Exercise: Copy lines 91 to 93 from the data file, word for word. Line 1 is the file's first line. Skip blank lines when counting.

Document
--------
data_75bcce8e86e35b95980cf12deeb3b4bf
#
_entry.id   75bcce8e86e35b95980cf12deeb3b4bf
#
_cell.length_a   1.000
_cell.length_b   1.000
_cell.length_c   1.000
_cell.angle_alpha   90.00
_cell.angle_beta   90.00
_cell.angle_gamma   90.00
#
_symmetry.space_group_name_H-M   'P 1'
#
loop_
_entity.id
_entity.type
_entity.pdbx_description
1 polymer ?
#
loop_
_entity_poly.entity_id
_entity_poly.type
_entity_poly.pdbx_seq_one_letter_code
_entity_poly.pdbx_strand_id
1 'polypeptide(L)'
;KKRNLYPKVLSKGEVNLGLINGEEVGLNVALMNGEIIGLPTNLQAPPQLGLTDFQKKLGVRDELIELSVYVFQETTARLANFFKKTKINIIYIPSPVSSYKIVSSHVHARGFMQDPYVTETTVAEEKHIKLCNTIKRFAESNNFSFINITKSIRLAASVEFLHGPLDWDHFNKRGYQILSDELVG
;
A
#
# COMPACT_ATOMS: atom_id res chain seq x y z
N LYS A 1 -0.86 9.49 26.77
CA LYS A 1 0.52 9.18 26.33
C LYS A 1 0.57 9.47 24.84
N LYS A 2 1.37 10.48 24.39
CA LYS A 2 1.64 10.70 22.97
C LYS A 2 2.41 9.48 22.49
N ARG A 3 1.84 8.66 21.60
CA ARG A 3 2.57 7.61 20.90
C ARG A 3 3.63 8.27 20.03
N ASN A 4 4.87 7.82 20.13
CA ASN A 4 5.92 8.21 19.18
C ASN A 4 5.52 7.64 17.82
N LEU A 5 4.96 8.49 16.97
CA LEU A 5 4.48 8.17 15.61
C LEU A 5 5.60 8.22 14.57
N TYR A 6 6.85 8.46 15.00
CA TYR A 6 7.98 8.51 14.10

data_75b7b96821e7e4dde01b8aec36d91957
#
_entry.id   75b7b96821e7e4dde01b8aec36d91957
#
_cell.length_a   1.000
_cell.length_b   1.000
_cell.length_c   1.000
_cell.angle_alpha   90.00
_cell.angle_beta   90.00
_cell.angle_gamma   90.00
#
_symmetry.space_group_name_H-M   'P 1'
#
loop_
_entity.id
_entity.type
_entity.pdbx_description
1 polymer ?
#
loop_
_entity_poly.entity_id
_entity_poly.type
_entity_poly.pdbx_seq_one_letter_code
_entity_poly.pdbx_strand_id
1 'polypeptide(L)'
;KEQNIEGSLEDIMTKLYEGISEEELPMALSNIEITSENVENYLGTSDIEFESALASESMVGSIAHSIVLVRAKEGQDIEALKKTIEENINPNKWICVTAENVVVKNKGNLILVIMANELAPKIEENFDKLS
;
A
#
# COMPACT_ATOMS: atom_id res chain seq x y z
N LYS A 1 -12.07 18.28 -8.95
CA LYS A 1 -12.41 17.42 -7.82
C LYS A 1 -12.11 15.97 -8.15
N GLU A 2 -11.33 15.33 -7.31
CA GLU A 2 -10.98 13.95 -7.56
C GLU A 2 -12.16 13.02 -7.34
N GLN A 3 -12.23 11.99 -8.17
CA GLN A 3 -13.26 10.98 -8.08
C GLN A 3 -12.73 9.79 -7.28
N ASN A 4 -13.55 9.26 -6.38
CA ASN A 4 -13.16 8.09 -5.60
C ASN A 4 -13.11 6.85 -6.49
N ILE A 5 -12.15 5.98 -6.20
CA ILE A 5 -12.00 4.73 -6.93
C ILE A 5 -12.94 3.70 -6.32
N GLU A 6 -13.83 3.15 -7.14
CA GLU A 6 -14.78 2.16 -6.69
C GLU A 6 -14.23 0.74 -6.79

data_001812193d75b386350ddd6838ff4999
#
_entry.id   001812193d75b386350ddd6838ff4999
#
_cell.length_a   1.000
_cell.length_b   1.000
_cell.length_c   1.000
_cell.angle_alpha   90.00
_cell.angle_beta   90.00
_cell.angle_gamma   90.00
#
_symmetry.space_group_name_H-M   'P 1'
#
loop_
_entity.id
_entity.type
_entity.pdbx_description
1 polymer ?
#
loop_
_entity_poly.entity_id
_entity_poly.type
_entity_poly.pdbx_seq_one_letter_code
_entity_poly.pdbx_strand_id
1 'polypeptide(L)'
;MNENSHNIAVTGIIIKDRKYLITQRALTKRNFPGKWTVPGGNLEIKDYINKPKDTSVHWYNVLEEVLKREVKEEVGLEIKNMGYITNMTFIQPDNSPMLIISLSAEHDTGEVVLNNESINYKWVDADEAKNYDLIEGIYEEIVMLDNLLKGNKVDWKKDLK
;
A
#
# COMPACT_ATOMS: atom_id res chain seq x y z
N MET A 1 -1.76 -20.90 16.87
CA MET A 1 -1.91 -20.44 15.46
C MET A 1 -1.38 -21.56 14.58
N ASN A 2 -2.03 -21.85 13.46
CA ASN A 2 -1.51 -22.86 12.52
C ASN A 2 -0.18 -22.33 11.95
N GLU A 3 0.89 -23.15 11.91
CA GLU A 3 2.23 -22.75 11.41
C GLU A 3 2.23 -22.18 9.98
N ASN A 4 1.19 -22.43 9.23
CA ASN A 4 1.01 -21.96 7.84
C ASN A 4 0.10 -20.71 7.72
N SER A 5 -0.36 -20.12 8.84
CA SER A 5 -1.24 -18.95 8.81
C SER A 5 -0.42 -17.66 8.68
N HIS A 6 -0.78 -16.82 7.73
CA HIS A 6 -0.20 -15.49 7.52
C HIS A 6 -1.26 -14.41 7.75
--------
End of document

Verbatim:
CA ILE A 5 -12.00 4.73 -6.93
C ILE A 5 -12.94 3.70 -6.32
N GLU A 6 -13.83 3.15 -7.14